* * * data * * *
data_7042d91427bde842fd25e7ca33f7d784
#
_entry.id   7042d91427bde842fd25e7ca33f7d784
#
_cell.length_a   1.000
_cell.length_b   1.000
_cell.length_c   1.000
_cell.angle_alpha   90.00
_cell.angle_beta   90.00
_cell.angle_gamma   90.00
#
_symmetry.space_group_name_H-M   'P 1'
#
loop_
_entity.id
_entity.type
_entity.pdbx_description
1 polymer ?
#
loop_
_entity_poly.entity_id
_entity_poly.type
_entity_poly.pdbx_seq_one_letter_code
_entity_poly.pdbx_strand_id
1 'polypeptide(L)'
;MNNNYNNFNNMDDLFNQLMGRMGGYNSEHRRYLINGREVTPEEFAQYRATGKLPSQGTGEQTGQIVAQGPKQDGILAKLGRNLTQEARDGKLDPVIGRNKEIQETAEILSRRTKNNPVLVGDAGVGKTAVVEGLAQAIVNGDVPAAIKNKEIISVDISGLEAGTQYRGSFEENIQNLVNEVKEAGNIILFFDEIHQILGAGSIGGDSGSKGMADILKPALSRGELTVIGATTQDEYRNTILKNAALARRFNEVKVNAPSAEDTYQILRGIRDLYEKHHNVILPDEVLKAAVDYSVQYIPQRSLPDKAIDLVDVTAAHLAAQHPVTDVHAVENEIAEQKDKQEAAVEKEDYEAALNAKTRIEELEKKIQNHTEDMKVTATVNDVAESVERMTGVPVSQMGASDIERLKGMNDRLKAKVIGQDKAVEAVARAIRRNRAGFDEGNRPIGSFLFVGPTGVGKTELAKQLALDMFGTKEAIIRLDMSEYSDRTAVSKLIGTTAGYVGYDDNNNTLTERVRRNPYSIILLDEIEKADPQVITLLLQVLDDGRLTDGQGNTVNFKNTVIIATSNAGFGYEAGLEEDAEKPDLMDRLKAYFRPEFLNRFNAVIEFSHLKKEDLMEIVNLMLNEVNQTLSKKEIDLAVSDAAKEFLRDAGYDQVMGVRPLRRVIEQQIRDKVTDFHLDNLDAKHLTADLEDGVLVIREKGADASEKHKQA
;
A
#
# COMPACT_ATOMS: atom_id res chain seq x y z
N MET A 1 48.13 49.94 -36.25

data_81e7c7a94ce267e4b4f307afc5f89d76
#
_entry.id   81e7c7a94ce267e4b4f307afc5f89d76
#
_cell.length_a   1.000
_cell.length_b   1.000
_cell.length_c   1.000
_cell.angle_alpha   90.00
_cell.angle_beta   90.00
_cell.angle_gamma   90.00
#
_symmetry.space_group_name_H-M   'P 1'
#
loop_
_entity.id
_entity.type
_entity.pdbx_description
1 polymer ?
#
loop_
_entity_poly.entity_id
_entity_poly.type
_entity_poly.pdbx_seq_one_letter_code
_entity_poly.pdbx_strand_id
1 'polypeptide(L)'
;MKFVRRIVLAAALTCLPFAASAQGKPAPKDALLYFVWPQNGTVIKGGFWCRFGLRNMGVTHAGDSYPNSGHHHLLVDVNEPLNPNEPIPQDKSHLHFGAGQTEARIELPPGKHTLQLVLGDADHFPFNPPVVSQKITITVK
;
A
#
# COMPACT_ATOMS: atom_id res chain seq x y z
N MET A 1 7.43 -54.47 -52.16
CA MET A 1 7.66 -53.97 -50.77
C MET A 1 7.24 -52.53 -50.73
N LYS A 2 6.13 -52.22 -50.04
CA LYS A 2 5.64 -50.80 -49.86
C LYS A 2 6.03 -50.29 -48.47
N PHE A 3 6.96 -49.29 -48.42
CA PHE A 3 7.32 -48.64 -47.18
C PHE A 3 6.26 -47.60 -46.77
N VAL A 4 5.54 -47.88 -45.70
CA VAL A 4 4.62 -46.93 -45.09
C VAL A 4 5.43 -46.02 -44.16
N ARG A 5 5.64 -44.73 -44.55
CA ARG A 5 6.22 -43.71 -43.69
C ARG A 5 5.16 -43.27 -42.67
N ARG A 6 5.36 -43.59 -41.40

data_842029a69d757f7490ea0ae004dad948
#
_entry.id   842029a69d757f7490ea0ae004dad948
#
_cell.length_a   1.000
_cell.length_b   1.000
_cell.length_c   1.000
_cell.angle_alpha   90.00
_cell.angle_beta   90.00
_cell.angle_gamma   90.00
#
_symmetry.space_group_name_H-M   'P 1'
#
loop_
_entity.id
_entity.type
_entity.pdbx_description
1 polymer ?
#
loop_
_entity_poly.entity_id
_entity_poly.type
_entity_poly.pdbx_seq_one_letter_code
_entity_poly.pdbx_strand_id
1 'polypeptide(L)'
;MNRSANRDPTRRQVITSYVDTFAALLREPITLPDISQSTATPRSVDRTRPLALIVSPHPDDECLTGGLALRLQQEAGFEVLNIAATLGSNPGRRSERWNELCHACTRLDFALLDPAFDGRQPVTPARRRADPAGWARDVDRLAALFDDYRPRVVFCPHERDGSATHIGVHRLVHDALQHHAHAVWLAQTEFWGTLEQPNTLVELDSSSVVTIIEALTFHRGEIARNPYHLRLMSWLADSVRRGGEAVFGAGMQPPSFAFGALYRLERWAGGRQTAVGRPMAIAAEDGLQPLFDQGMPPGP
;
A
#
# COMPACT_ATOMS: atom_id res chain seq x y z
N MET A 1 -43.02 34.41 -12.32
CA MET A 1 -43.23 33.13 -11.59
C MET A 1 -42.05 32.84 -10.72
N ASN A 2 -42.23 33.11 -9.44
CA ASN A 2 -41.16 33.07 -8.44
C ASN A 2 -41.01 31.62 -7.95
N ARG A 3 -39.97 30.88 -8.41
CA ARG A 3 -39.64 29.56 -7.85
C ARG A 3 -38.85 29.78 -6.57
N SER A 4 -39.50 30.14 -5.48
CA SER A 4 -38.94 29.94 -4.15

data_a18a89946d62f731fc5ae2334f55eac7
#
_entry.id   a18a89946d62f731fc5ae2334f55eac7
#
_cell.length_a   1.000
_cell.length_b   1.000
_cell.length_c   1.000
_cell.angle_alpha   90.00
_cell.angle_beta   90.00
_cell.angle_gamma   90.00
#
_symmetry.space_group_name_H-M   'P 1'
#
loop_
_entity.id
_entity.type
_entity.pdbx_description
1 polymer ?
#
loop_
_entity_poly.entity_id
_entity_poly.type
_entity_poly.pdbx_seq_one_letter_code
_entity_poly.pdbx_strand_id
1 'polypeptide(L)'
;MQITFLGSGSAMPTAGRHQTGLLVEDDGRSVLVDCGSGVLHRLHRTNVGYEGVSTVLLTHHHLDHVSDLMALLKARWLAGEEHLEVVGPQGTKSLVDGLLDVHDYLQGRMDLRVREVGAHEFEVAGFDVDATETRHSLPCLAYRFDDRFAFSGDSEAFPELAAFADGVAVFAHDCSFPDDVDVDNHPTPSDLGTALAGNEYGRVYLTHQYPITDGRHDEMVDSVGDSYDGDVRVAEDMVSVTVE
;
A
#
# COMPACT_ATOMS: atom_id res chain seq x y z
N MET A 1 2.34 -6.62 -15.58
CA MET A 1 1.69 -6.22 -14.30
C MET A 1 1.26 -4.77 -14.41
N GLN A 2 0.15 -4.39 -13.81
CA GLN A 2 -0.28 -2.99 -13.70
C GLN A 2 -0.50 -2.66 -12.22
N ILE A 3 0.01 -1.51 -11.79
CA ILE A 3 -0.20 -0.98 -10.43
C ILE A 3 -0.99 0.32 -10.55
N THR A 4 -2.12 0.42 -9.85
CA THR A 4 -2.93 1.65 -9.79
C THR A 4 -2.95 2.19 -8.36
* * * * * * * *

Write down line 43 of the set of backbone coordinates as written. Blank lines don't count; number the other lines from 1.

_symmetry.space_group_name_H-M   'P 1'